EU unveils a $49 billion plan to address chip shortages

Along with a US effort to bolster semiconductor production, the Chips Act aims to prevent future scarcity.

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Some jurisdictions are looking into ways of boosting semiconductor production amid the global chip shortage that's impacting all kinds of sectors. The European Union, for one, wants to become a bigger player in the field and it announced a $49 billion plan to help it get there. The EU's executive branch has revealed the European Chips Act, which, in part, aims to reduce the bloc's reliance on components from Asia.

The EU believes the plan will allow Europe to harness its strengths in areas like research and manufacturing, while addressing what it says are some of the region's weaknesses. The legislation aims to bolster research and development, boost production and monitor the supply of semiconductors.

The plan, which requires approval from member states and the European Parliament, involves public and private investments and looks to mitigate any future disruption to chip supply chains. The bloc also wants to double its share of the global semiconductor market to 20 percent by 2030.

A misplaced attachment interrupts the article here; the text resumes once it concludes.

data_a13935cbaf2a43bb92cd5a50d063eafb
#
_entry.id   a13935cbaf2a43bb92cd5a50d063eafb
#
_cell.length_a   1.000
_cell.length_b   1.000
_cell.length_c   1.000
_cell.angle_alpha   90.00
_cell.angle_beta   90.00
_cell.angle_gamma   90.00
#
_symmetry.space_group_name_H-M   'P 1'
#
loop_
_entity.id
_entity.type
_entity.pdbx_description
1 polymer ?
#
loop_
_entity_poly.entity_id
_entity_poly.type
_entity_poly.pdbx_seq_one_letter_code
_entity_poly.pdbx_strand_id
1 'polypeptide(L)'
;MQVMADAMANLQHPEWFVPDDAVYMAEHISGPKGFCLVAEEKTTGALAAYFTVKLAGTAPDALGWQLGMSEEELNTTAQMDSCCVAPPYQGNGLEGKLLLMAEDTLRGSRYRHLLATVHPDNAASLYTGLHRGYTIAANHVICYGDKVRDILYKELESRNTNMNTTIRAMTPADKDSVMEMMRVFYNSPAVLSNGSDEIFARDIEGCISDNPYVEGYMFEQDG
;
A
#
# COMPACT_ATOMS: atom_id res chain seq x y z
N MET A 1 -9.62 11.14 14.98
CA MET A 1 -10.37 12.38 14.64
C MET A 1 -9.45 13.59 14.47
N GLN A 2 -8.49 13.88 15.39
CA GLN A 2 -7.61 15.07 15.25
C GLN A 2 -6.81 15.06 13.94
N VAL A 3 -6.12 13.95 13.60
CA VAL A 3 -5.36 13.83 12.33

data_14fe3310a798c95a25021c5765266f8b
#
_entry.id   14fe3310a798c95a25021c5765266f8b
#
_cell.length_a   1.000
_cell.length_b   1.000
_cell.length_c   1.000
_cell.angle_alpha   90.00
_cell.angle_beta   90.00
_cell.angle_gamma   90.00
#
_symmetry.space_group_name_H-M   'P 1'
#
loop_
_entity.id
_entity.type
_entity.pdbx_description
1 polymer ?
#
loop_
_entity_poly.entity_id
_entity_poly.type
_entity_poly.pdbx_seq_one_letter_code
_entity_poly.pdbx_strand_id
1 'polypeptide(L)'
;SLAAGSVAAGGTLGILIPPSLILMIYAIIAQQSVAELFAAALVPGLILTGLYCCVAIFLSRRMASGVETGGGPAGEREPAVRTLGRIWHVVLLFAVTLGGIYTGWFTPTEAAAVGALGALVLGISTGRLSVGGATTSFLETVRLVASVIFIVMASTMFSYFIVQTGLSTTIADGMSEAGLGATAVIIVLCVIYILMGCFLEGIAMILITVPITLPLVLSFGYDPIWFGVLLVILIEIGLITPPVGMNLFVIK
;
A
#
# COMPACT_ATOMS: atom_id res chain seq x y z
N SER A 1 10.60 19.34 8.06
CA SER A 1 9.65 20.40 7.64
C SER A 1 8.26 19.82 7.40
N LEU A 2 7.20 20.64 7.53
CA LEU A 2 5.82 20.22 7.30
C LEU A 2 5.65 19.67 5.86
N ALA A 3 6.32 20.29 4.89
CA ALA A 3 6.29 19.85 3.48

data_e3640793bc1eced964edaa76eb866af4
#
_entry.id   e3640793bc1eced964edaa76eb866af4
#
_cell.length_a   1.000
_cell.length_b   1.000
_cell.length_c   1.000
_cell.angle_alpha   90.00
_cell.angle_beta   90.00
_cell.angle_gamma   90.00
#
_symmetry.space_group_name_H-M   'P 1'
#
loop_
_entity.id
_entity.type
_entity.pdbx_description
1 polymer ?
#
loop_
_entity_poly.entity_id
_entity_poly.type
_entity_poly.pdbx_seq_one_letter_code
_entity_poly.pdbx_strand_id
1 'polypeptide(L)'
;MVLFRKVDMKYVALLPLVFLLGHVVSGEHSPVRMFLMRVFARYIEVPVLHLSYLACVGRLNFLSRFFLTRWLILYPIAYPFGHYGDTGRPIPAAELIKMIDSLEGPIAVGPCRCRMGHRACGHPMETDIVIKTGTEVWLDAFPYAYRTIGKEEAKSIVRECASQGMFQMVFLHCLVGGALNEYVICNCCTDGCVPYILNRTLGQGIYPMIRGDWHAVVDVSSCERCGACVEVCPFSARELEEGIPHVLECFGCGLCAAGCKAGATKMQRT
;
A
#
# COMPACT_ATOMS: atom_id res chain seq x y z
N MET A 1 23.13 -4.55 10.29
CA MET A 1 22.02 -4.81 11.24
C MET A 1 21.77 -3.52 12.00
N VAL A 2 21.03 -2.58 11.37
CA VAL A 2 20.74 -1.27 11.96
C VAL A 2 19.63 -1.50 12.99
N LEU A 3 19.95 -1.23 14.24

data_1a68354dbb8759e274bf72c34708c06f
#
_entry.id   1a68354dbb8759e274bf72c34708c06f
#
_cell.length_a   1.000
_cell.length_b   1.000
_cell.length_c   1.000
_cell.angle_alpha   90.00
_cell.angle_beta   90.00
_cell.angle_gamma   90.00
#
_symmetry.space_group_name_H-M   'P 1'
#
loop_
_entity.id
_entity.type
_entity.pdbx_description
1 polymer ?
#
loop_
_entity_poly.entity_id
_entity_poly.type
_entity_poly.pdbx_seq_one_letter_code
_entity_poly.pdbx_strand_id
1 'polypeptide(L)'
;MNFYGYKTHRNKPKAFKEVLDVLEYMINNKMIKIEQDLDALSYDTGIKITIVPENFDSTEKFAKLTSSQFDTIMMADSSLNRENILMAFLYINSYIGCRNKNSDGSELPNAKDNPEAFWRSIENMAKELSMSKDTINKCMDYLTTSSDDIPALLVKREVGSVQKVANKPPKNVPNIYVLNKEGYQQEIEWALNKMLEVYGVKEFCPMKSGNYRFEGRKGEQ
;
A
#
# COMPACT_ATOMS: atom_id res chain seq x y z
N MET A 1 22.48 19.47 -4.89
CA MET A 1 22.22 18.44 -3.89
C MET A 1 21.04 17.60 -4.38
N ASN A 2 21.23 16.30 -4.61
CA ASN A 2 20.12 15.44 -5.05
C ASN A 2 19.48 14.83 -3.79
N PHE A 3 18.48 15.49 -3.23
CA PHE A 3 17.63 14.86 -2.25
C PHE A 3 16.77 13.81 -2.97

“The European Chips Act will be a game changer for the global competitiveness of Europe's single market," European Commission president Ursula von der Leyen said in a statement. "In the short term, it will increase our resilience to future crises, by enabling us to anticipate and avoid supply chain disruptions. And in the mid-term, it will help make Europe an industrial leader in this strategic branch."

The introduction of the Chips Act follows an effort to bolster chip production in the US. This month, the House of Representatives passed the America COMPETES Act, which earmarks $52 billion in subsidies for semiconductor manufacturing as well as almost $300 billion for research and development. President Joe Biden plans to sign the bill into law should it pass through the Senate.

Legislation on both sides of the Atlantic could lead to a battle between Europe, the US and Asia to attract chip manufacturers. If legislators approve them, the plans should ultimately boost global semiconductor production, which will benefit manufacturing process for things like medical equipment, electric vehicles and game consoles.